This week, under the leadership of President Barack Obama, the United States assassinated the terrorist Osama bin Laden, mastermind of the September 11 attacks that killed nearly 3,000 innocent Americans, including 700 from New Jersey. Notable for his extreme brutality toward civilians, bin Laden was a truly evil human being. His elimination is a positive development. In Judaism, there exists the concept of the rodef, the individual who is coming to kill the innocent. In Jewish law, it is permissible to kill such an individual.
Americans are an impatient people. For years now, many have criticized this administration and that of President George W. Bush for their failures, up till now, to capture bin Laden. Perhaps some criticism was warranted, but the fact that the Obama administration and U.S. Navy Seals, as well as the CIA, executed this operation with care is to the good. In its careful planning and steady competence, the successful mission is reminiscent of the daring 1976 raid by the Israel Defense Forces on a hijacked airliner in Entebbe, Uganda, that freed 103 hostages and burnished Israel’s reputation for decades.
Exciting as such successes may be, the reality is that much counter-terrorism is a slow, painstaking, as well as, in the words of former Vice President Dick Cheney, “a tough, mean, dirty, nasty business. These are evil people. And we’re not going to win this fight by turning the other cheek.” In America, even harsh interrogation methods – whether or not one approves of them – are reportedly carefully considered, supervised by medical personnel, and subject to legal review before they are employed on even the hardest-core terrorist. U.S. counter-terror specialists must, unlike America’s enemies, work within the limits of U.S. law. That reality makes this success all the more hard-won and impressive.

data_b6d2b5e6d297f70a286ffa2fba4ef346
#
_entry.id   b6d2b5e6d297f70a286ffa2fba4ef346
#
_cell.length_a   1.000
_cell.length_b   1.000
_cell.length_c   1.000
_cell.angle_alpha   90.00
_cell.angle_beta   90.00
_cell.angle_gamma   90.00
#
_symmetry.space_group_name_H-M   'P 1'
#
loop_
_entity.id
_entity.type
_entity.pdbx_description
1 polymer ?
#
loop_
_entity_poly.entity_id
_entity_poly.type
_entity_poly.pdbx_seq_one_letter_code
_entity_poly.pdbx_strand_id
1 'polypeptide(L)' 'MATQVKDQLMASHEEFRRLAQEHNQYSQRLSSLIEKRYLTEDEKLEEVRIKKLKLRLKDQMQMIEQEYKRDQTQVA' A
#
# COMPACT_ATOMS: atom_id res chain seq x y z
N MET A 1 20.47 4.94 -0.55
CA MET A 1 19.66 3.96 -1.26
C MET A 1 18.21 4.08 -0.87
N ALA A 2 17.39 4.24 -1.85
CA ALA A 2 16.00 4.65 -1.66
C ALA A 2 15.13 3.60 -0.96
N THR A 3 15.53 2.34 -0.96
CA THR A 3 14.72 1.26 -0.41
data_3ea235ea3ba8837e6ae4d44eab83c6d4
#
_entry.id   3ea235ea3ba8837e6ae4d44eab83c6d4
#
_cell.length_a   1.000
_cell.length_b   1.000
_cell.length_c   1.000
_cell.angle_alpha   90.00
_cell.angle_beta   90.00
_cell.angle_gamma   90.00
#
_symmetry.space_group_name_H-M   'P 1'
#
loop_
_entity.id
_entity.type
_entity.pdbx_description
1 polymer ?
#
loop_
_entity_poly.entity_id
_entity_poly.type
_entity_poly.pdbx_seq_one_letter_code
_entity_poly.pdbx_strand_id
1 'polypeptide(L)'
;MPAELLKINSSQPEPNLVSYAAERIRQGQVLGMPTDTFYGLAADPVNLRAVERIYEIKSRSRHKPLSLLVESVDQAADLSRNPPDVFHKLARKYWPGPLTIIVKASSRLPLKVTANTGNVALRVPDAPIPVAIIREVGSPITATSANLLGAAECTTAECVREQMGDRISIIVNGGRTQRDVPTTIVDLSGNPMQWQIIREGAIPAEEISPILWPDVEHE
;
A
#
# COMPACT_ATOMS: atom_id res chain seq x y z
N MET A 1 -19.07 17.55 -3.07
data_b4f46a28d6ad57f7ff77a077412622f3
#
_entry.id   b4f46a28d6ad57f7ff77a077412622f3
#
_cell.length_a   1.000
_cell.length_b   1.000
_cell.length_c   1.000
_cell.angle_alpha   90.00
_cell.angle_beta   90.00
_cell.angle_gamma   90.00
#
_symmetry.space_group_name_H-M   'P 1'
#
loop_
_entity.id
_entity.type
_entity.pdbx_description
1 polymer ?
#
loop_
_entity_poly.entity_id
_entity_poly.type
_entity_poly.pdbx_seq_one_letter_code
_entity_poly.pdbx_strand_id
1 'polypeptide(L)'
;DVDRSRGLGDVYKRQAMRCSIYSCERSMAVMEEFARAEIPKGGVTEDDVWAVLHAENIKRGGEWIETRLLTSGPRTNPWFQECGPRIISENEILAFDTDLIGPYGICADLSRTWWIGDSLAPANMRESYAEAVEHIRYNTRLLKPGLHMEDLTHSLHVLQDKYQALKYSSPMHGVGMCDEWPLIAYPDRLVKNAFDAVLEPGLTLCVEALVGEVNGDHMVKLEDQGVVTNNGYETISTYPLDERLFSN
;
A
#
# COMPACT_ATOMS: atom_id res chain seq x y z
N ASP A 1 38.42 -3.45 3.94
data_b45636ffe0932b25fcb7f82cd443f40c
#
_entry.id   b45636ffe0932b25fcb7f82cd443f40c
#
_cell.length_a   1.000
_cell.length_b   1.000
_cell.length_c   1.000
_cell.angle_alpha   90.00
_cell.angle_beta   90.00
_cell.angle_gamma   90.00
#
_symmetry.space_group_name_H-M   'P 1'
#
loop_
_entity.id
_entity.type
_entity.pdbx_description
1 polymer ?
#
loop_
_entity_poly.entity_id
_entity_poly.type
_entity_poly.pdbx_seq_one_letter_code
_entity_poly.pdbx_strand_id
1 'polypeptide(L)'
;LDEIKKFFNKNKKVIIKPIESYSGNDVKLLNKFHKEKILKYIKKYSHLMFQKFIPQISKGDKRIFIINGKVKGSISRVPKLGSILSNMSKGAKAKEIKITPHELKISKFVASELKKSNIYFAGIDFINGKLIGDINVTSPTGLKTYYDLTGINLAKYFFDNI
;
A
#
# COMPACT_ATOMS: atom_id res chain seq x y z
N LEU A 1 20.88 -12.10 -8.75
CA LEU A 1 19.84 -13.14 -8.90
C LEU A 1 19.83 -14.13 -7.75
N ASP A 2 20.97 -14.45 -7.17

The interrogation of Khalid Sheikh Mohammed, who was among the three hard-core terrorists subjected to waterboarding by the Bush administration, reportedly yielded the nickname of the al-Qaida courier who ultimately led the United States to bin Laden. The White House has stressed that a variety of sources contributed to this successful operation or, in the words of CIA Chief Leon Panetta, “We had gathered an awful lot of intelligence.”
Perhaps as we acknowledge the necessity of eliminating the rodef, it is worth also considering that while the United States can, and must, operate within the limits of the law, monstrous individuals cannot always be handled with kid gloves. In fact, doing so may be inappropriate – and even unethical, if it will jeopardize the innocent.
Good job on this one, Mr. President.